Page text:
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Architectural Detail Experts | A Blog by Worthington Millwork

What is the “Made in USA” Standard and Why is it Important?

Posted by Holli McRae on 12/21/15 9:00 AM

US_Flag-Map_Inner_Shadow-2.jpgIn a world full of “natural foods” and “safe drugs” it’s disconcerting to find that some of these terms which give us buying comfort actually have zero government regulation, and mean absolutely nothing at all. What is assuring is that the label “Made in USA” does not fall into this category. In fact, it is a highly regulated, very specific, black and white term – it either is or it isn’t, and the FTC sees to it that consumers have that assurance.

Buying from a company which uses the phrase “Made in America” means that company must use “all or virtually all” of their materials, labor, and processing within the United States. It means that their product is fully made or processed in the U.S.A. Deviating from these specific parameters can result in significant penalties for a company making these claims.

 

What does The Law say?

Disclosure: U.S. content must be disclosed on automobiles and textile, wool, and fur products. There’s no law that requires most other products sold in the U.S. to be marked or labeled Made in USA or have any other disclosure about their amount of U.S. content. However, manufacturers and marketers who choose to make claims about the amount of U.S. content in their products must comply with the FTC’s Made in USA policy.

Products: The policy applies to all products advertised or sold in the U.S., except for those specifically subject to country-of-origin labeling by other laws. Other countries may have their own country-of-origin marking requirements. As a result, exporters should determine whether the country to which they are exporting imposes such requirements.

Express or Implied: Examples of express claims: “Made in USA.” “Our products are American-made.” “USA.”

In identifying implied claims, the Commission focuses on the overall impression of the advertising, label, or promotional material. Depending on the context, U.S. symbols or geographic references (for example, U.S. flags, outlines of U.S. maps, or references to U.S. locations of headquarters or factories) may convey a claim of U.S. origin either by themselves, or in conjunction with other phrases or images.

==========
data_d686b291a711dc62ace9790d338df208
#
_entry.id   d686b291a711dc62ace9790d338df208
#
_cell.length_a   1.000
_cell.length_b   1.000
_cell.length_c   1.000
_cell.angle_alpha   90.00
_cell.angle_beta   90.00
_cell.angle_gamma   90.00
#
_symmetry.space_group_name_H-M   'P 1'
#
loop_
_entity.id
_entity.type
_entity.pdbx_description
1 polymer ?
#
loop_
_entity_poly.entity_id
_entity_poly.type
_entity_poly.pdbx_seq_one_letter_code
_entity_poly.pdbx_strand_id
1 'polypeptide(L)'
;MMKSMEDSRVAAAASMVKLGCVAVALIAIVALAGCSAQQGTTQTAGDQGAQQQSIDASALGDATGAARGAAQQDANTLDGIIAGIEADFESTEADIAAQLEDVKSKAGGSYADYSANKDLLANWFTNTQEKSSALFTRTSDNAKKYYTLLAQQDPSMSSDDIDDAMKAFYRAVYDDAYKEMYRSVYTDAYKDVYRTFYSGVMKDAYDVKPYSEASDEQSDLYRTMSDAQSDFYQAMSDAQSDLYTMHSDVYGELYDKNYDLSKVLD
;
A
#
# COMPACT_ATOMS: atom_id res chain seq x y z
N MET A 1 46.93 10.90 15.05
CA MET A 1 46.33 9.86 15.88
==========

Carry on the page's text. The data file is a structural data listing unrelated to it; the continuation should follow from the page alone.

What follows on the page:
Example: A company promotes its product in an ad that features a manager describing the “true American quality” of the work produced at the company’s American factory. Although there is no express representation that the company’s product is made in the U.S., the overall – or net – impression the ad is likely to convey to consumers is that the product is of U.S. origin.

 

Why Worthington believes “Made In America” is important.

Quality: We feel that it is our duty, our responsibility, and our obligation to make the highest quality and best possible architectural products in the industry. We have done this for over 30 years. When a contractor or homeowner is looking only for the “best price,” it is important to consider the bottom line cost. A few extra dollars spent up front on a high-quality American made product could save thousands in the long run on maintenance and up-keep in the future.

Safety: Products made in foreign countries may not have to comply with the same guidelines as those manufactured in the U.S.A. By doing so, harmful additives such as lead, Freon and other chemicals can be used in the product. Inferior primers, paints, hardware and even inferior raw materials can also be used. Some examples of this are seen in Chinese drywall cases and more recently in the vinyl flooring industry. Some of these products manufactured from China contain chemicals that are known to cause cancer.

Longevity: We make sure high quality materials are used in the manufacturing of our products. Our manufacturing standards required by the Federal government help keep a high standard on all of our products. Our warranties are evidence of our standards as we offer the best warranties in the industry. Imports often carry warranties which are less than industry standards required on most projects. In the end, the builder/contractor is delivering a less than acceptable finished product to the owner.

Value: We realize that it is the owner who pays for the end product and it is our responsibility to make sure that we surpass requirements and expectations. High quality products with superior warranties lend great value in partnering with Worthington on your next project

 

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